One of the things that's most challenging for me is knowing when to talk about something, and when to just let it go. I've gotten myself into loads of trouble saying what's on my mind without giving it any thought.
I have friends who think that every little thing needs to be talked about. Dot your i's, cross your t's - don't leave anything to chance. They're big thinkers and planners and they want everything laid out like a blueprint, so they know exactly what to expect and will be prepared for everything.
That seems a common theme for a lot of women I know - wanting that control. They want things to happen according to their own timeline, on their own terms. When I first started dating, I was like that, too. My only goal was to meet my next great love, "lock him in" and start Life - Part Two. I had no interest in remaining single.
Not a good plan.
What happened instead was I met a bunch of not-so-great guys who practically shoved me back into single-hood. Eventually, without even realizing it, I started to
like enjoy get used to single life. I also learned a bit about myself, and found some things that I really want to change - such as my tendency to worry and plan everything to death.
Still, I'm a girl - so that "ohmygod ohmygod I need to know what's going on right now" gene is in there. I can't get rid of it. Medication, therapy...bleach, exorcism... Nothing. Still there.
When you look at it closely, that "talk it out" tendency has a lot to do with control. Planning. You want to steer things a certain way; eliminate any risk of them not going your way. When I really looked at myself, I realized I was doing this because I really felt like I wasn't good enough. So, if I controlled the relationship, I could prevent the guy from figuring that out.
All I successfully managed to do was show the guy the worst sides of myself. Controlling, insecure, angry, worried. He never saw the best of me because I was so busy worrying about what he was thinking, I wasn't making myself better.
So, now - I wait. Have a thought or a worry or a question? I sit on it. For at least a day, maybe more. Sometimes I write it out. When I go back and review it (either on the screen or in my head) I look for a few things.
Did I answer my own question? ["I know you said this, but did you mean...?" It's best to believe he meant what he said. If it turns out he didn't - it will be his own fault. Don't make it yours.]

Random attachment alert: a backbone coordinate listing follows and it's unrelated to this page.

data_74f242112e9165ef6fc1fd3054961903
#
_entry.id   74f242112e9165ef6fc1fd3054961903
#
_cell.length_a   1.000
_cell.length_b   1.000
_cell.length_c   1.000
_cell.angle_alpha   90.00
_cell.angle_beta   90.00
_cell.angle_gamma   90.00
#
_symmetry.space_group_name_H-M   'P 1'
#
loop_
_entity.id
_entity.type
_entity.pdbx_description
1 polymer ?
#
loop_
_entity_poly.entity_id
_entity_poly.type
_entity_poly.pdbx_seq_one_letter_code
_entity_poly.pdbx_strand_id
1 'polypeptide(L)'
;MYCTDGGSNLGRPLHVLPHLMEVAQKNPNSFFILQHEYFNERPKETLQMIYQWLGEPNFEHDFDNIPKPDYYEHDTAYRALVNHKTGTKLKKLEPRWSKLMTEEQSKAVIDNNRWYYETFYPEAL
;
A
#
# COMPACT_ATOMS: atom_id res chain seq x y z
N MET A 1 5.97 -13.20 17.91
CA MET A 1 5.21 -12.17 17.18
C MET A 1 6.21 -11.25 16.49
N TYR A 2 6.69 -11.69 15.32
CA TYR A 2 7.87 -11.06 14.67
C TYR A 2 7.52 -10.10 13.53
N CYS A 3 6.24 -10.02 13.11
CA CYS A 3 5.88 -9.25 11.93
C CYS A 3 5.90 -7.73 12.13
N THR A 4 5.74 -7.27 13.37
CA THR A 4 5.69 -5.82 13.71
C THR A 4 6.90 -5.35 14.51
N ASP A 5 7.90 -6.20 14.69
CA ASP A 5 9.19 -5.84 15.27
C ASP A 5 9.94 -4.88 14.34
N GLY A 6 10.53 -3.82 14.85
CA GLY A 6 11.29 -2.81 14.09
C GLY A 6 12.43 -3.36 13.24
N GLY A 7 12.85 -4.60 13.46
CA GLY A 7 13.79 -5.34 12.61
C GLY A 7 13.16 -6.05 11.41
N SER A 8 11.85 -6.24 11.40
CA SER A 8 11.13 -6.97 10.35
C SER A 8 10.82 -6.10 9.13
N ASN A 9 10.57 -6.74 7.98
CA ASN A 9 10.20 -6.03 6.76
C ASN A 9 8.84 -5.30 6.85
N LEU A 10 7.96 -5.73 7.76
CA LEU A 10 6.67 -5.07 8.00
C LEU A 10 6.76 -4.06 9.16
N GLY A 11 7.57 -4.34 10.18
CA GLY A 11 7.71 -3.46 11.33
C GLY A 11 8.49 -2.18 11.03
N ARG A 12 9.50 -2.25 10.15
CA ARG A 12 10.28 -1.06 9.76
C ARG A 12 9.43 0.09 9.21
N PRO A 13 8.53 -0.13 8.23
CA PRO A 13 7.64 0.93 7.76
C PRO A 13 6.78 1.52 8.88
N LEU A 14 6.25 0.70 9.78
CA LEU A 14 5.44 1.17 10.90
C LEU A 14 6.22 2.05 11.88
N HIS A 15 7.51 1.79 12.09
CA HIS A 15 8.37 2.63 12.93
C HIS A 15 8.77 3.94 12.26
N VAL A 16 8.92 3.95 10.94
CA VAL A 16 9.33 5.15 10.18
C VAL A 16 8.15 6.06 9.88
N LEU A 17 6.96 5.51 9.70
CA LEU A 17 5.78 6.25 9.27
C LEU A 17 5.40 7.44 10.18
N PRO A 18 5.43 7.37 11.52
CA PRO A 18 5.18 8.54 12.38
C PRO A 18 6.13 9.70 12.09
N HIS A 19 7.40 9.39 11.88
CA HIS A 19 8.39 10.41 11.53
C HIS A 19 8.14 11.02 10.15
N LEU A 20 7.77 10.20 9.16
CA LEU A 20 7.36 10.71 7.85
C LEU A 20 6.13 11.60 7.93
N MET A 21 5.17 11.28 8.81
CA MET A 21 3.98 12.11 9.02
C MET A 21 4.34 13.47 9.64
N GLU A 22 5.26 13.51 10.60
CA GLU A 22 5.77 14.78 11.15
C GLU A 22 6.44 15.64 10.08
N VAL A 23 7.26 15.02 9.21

Do I sound selfish or whiny? ["I know you bolted from work early, rushed through traffic, stopped at four stores to get me this thing, but I really wanted a lighter shade of red." Ask yourself how this would make you feel. Lousy? So don't do it.]
Am I just asking for a fight? ["I understand what you were saying, but I really think you could have said it better." Could he have said it better? Probably - but it's not your job to fix that. Move on.]
This eliminates at least 99% of the talks I will ever need to have (not an actual statistic). It's amazing how much more fun, laughter and just pure enjoyment you can fit in a life when it's not bogged down with unnecessary conversation.
How do my friends react to this method? They perceive it as weakness. They think I'm backing down to avoid making the guy upset or risk having a disagreement. They think I'm being "that girl" - you know, the one who yeses a guy to death and gives in to everything, just to keep him around. Or they think I'm dysfunctional; unable, or afraid, to stand up for myself and let the other person know what I'm thinking.
There's no question that thinking is bad. The other person should never be your sole focus. But if you think about it - a conversation is only necessary if you're both going to get something out of it. If you're having a conversation that you both won't get something from - that other person is still your sole focus. Whether it's to criticize, guilt or manipulate the other person - you're still focused on them and not yourself.
Is that really much better?
I'm certainly not perfect. I have a lot of "I wanna talk" moments, believe me. But I've come a long way (trust me) and I've gotten to know myself much better along the way.
And who better to have good, honest communication with than yourself?